What Is With All These Proposed Punitive Measures Against Parents?

Yesterday, I posted about a Florida legislator’s proposal to have teachers grade parents. Late last year, I wrote about a Michigan prosecutors plan to jail parents who didn’t attend parent-teacher conferences.

Now, an Indiana legislator wants parents to perform community service if their child misbehaves in school, apparently targeting instances of bullying.

I’ll admit that punishment can sometimes be effective for some people in some circumstances. But, as most teachers know. punishment generally just teaches the perpetrator to be more careful about being caught the next time. On top of that piece of common sense, punishing parents is just a simplistic approach to a complex problem.

How about if, instead of lashing out at parents, we encourage schools, and provide them the resources they need, to put more energy into genuine parent engagement, including providing supportive family services?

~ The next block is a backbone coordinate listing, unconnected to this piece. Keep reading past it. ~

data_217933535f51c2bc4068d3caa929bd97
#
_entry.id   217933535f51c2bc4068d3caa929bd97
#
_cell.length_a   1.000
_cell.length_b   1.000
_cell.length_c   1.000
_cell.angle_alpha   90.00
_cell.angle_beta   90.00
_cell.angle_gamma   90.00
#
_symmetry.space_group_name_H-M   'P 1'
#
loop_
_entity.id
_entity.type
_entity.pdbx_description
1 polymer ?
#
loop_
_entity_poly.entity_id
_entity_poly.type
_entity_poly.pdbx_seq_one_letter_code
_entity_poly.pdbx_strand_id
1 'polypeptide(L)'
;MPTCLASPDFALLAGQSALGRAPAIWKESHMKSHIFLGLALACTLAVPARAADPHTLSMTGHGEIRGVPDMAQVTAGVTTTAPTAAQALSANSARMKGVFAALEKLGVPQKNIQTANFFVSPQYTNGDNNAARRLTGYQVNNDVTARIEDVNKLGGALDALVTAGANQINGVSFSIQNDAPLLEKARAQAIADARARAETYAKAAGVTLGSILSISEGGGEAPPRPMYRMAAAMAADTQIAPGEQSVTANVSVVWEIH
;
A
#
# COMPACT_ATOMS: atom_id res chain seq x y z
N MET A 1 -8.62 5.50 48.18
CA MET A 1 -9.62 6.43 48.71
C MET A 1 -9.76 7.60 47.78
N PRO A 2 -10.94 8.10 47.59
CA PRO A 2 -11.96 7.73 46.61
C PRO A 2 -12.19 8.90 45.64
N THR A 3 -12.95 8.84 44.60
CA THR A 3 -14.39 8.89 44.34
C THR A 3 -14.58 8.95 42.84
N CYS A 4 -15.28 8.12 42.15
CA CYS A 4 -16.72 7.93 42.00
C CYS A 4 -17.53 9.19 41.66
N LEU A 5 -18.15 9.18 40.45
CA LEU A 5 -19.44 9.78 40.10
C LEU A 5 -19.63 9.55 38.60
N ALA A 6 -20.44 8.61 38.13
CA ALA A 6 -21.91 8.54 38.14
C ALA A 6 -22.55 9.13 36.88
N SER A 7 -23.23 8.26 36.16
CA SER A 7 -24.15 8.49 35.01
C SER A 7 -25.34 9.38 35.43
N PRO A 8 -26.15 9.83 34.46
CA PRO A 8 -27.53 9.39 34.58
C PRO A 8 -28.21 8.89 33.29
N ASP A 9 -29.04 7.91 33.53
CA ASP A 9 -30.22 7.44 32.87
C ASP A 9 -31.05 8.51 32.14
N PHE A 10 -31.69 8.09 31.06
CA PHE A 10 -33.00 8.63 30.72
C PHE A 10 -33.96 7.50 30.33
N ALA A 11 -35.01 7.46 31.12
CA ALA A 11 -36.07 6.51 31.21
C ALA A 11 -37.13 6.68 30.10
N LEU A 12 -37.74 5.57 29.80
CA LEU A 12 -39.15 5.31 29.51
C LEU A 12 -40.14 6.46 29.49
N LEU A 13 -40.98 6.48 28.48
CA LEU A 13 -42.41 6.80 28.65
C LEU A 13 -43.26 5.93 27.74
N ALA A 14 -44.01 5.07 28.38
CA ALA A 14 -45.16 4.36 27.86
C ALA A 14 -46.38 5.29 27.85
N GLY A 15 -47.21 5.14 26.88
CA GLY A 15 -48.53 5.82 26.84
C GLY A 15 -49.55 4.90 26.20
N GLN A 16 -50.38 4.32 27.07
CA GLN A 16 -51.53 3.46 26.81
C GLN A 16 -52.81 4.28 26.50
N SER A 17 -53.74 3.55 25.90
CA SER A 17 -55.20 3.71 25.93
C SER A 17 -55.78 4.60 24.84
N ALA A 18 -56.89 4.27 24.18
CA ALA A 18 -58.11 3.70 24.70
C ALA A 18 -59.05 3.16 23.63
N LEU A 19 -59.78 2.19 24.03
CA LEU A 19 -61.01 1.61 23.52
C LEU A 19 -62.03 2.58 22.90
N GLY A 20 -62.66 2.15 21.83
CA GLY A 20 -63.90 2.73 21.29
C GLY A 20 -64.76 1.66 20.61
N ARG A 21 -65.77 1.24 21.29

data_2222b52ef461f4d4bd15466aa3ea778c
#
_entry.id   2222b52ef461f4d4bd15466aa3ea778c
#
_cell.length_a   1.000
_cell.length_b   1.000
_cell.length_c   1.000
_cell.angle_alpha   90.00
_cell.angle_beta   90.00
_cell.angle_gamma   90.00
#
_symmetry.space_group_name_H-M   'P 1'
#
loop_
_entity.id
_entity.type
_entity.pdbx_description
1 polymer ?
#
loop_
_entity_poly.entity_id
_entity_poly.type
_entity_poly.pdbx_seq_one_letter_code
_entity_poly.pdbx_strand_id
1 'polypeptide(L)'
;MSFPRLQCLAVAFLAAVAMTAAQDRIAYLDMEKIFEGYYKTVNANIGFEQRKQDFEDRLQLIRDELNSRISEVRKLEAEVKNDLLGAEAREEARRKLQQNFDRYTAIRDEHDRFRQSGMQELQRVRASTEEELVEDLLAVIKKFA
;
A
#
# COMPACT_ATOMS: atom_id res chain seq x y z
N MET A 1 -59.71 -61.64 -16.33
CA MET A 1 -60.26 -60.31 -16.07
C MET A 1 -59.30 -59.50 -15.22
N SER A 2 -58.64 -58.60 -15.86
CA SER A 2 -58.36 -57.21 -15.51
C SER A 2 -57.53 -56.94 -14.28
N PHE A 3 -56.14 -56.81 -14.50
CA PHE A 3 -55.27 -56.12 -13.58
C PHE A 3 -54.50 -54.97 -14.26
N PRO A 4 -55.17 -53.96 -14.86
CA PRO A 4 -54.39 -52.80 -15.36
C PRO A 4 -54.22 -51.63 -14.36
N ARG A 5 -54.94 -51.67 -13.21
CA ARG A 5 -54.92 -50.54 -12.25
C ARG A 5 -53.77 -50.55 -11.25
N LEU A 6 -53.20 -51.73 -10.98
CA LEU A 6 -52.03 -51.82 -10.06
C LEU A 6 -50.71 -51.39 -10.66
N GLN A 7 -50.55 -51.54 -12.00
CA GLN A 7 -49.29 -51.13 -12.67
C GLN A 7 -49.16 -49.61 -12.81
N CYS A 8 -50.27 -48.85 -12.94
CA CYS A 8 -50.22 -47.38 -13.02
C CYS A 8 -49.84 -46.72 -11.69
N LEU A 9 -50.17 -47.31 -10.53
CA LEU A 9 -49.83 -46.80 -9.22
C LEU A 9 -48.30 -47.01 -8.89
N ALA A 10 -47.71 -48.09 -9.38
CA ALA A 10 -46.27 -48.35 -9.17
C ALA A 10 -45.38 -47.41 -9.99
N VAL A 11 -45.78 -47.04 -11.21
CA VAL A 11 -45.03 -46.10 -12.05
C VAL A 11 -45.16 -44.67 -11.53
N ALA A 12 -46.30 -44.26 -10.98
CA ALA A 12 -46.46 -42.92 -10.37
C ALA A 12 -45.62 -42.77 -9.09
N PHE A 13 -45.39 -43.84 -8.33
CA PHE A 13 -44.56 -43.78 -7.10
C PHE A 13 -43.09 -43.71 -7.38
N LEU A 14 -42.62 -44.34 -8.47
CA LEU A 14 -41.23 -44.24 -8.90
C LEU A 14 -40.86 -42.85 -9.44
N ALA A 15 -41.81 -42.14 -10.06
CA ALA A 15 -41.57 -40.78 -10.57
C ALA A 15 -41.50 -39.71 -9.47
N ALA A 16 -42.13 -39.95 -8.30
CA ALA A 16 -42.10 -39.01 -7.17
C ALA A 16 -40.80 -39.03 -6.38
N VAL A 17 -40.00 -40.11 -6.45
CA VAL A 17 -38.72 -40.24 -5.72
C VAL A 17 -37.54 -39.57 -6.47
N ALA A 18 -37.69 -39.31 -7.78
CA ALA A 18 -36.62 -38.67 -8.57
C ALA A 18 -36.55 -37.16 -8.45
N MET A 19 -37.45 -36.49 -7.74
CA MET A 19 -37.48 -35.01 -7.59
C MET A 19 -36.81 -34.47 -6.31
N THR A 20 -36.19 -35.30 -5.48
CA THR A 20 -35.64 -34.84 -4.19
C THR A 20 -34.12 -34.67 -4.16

Historian and author Diane Ravitch sent two tweets in response to this post that carried a lot of wisdom. “This is in the context of let’s just punish someone: Punish teacher, fire principals, close schools, punish parents. Nuts” she wrote, “To the corporate reform movement, accountability = punishment. Now they turn to parents. But teachers are still at risk.”

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